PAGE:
Children of Pinochet victims take to the streets as Chile locked in battle over dictator’s legacy

The rings of gunshots pierce the air as Tatiana Moyano López sits outside her home in central Santiago, reading the letters her father wrote to her from prison. 

“After so many months I saw the moon and the first stars in the night. That was precious for us,” he wrote, describing the first time he left his cell after being detained in Chile’s notorious prison camp, Estadio Nacional.

Ms Moyano López was 12 years old when her father Hector Federico, a factory director working under the government of Chile’s socialist leader Salvador Allende, was forcibly disappeared under the military coup of 1973. 

Her father, a socialist, was one of the tens of thousands who were imprisoned and tortured under…

To continue reading this article

Start a 30-day free trial for unlimited access to Premium articles

  • Unlimited access to Premium articles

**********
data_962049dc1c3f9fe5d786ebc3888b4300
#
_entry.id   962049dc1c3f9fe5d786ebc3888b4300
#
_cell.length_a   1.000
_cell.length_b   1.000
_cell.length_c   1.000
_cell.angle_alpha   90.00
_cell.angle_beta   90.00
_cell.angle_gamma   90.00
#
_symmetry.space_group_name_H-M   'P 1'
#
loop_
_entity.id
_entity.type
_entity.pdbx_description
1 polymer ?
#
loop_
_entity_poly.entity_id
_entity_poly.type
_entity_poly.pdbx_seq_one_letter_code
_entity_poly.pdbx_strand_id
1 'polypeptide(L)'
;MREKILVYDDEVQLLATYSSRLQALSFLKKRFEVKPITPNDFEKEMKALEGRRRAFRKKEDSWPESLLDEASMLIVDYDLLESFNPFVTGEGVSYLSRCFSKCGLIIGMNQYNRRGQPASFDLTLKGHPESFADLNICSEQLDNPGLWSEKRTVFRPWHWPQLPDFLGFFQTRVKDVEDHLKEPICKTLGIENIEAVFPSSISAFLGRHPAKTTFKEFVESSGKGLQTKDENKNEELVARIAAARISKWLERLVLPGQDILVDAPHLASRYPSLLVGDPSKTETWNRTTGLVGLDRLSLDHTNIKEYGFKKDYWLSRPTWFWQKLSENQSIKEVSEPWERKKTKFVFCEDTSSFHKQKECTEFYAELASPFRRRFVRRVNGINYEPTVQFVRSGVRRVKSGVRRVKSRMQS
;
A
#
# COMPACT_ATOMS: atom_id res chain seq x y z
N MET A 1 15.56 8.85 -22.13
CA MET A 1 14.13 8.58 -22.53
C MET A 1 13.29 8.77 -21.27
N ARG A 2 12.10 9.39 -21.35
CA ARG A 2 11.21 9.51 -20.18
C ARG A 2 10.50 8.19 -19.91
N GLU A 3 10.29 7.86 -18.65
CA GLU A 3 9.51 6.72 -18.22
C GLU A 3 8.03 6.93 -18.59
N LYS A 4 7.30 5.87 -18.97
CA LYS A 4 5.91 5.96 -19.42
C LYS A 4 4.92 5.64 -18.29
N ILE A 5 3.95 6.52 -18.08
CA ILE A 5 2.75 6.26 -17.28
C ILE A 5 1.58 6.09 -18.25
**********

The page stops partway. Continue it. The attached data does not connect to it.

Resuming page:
• Subscriber-only events and experiences
  • Cancel any time

Free for 30 days

then only £2 per week

Try Premium

Save 25% with an annual subscription

Just £75 per year

 

Save now

Register for free and access one Premium article per week

Register

Only subscribers have unlimited access to Premium articles.Register for free to continue reading this article
RegisterOr unlock all Premium articles.
Free for 30 days, then just £1 per week
Start trial
Save 40% when you pay annually.
View all subscription options  |
Already have an account? Login

Leave a Reply

Your email address will not be published. Required fields are marked *